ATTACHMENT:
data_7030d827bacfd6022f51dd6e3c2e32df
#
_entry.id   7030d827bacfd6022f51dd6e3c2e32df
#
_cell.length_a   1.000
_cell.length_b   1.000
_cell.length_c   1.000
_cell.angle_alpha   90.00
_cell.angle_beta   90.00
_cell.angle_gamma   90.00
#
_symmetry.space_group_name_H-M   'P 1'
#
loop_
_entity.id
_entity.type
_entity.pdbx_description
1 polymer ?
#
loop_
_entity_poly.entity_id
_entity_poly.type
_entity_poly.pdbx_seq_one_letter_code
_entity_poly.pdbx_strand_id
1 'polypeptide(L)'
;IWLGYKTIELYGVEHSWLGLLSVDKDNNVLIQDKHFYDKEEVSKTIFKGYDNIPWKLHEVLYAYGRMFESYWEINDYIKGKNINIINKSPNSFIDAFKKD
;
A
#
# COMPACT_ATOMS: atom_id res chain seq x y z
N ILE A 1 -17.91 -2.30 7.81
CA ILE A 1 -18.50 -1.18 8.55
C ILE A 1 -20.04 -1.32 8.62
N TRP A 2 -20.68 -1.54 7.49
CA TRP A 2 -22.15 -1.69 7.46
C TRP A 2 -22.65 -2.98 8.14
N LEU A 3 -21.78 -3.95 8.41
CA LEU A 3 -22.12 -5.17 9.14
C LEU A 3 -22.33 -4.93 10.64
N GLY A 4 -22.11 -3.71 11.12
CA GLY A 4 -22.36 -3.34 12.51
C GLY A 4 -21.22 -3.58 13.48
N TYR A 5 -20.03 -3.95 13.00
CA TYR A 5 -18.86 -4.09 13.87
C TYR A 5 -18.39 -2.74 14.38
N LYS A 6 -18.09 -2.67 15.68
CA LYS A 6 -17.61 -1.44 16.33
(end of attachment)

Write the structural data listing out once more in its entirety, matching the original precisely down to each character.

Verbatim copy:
data_7030d827bacfd6022f51dd6e3c2e32df
#
_entry.id   7030d827bacfd6022f51dd6e3c2e32df
#
_cell.length_a   1.000
_cell.length_b   1.000
_cell.length_c   1.000
_cell.angle_alpha   90.00
_cell.angle_beta   90.00
_cell.angle_gamma   90.00
#
_symmetry.space_group_name_H-M   'P 1'
#
loop_
_entity.id
_entity.type
_entity.pdbx_description
1 polymer ?
#
loop_
_entity_poly.entity_id
_entity_poly.type
_entity_poly.pdbx_seq_one_letter_code
_entity_poly.pdbx_strand_id
1 'polypeptide(L)'
;IWLGYKTIELYGVEHSWLGLLSVDKDNNVLIQDKHFYDKEEVSKTIFKGYDNIPWKLHEVLYAYGRMFESYWEINDYIKGKNINIINKSPNSFIDAFKKD
;
A
#
# COMPACT_ATOMS: atom_id res chain seq x y z
N ILE A 1 -17.91 -2.30 7.81
CA ILE A 1 -18.50 -1.18 8.55
C ILE A 1 -20.04 -1.32 8.62
N TRP A 2 -20.68 -1.54 7.49
CA TRP A 2 -22.15 -1.69 7.46
C TRP A 2 -22.65 -2.98 8.14
N LEU A 3 -21.78 -3.95 8.41
CA LEU A 3 -22.12 -5.17 9.14
C LEU A 3 -22.33 -4.93 10.64
N GLY A 4 -22.11 -3.71 11.12
CA GLY A 4 -22.36 -3.34 12.51
C GLY A 4 -21.22 -3.58 13.48
N TYR A 5 -20.03 -3.95 13.00
CA TYR A 5 -18.86 -4.09 13.87
C TYR A 5 -18.39 -2.74 14.38
N LYS A 6 -18.09 -2.67 15.68
CA LYS A 6 -17.61 -1.44 16.33